Second, they ensure all of their stakeholders are aligned on the company’s long-term timeline. Rob explains, “If I’m an investor with a 1 year timeline, and you have a 9 year timeline, there will be misalignment. If all the stakeholders are aligned on time, then reputation is the most important thing, and our programs and services bear fruit over time because of their high quality.”

Below are some examples of how the long-term approach works with some of Curriculum Associates’ key stakeholders.

Schools. When you take a long-term approach, you build trust with your stakeholders. Rob explains how this relationship can withstand the most turbulent of times, noting, “Even amid the COVID-19 crisis, our long-term approach was only reinforced. In a time of distress, people called on their most trusted partner for help. Because we weren’t doing anything short-term,and we had earned their trust over time, we were called on more in this crisis than I would have imagined possible. It took us nearly 9 years to get to 8 million students, and this spring we added a million new kids to our platform in just 4 weeks.” Employees. Curriculum Associates boasts a low 8% employee turnover rate, which when you do the math, means that, on average, their employees stay with the company for 12 years. Rob explains, “One of the reasons we work hard to be a strong employer is it leads to low turnover. We want to have people who are invested in staying here for a long time and who come here for a career rather than a quick journey; that changes their frame of reference.” The company has won numerous awards for their culture, including being named to the Boston Globe’s Top Places to Work seven years in a row. Rob and his team work hard to create conditions at work that build careers, not jobs. They do this by focusing on three areas:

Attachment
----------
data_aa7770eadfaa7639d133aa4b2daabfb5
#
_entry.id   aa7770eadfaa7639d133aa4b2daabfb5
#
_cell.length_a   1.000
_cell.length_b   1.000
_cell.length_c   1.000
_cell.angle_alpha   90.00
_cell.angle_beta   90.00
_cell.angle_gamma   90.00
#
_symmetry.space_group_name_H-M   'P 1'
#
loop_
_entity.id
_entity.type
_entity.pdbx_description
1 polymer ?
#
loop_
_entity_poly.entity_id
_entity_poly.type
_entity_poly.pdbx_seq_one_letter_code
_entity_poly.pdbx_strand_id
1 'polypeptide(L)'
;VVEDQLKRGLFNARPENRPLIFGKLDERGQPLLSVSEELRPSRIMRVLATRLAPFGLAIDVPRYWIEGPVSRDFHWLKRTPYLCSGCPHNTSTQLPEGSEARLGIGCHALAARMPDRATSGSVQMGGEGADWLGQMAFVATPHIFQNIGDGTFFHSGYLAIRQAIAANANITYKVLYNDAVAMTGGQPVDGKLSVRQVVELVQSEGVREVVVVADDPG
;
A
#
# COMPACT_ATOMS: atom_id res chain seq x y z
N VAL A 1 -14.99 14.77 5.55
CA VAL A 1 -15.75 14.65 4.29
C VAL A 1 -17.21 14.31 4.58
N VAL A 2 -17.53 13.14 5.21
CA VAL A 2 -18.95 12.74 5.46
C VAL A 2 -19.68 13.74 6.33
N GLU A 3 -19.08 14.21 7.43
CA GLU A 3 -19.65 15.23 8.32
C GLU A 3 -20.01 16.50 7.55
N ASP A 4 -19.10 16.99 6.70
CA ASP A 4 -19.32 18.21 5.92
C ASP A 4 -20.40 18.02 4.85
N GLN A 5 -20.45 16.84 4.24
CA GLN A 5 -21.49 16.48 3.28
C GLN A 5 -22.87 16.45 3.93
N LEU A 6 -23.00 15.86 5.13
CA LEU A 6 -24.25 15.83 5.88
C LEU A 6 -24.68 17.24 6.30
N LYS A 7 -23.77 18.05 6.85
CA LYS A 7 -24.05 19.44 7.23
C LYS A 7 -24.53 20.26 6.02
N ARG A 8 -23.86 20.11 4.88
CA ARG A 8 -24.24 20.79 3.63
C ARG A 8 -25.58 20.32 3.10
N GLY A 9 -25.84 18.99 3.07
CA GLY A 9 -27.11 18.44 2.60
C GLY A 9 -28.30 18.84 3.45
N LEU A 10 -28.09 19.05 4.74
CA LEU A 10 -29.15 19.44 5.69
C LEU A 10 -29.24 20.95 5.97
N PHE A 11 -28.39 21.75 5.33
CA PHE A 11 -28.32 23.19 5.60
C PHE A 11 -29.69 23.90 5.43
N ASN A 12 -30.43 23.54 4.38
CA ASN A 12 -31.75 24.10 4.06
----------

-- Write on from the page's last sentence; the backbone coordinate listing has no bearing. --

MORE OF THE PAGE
• Be laser-focused on who your people are. It’s about 3 times as hard to get a job at Curriculum Associates than it is to get into MIT. There is good reason for this level of selectivity. Beyond having the skills and experience to do the work, Rob tells us, “The real thing that I look for is, Will they love what we do? We want to hire happy people who are going to be driven by our mission and deeply engaged with the work they do here.”
  • Give your people a voice. Rob and his team meet regularly to ensure that they are exceeding standards by paying their team well, offering competitive benefits, and—perhaps most importantly—giving their people a voice. Rob explains, “We have decentralized decision-making so the smart people that we work so hard to hire have the opportunity to share their invaluable input. I think executives are overrated. All of our people matter; they are the ones creating value for educators and students.”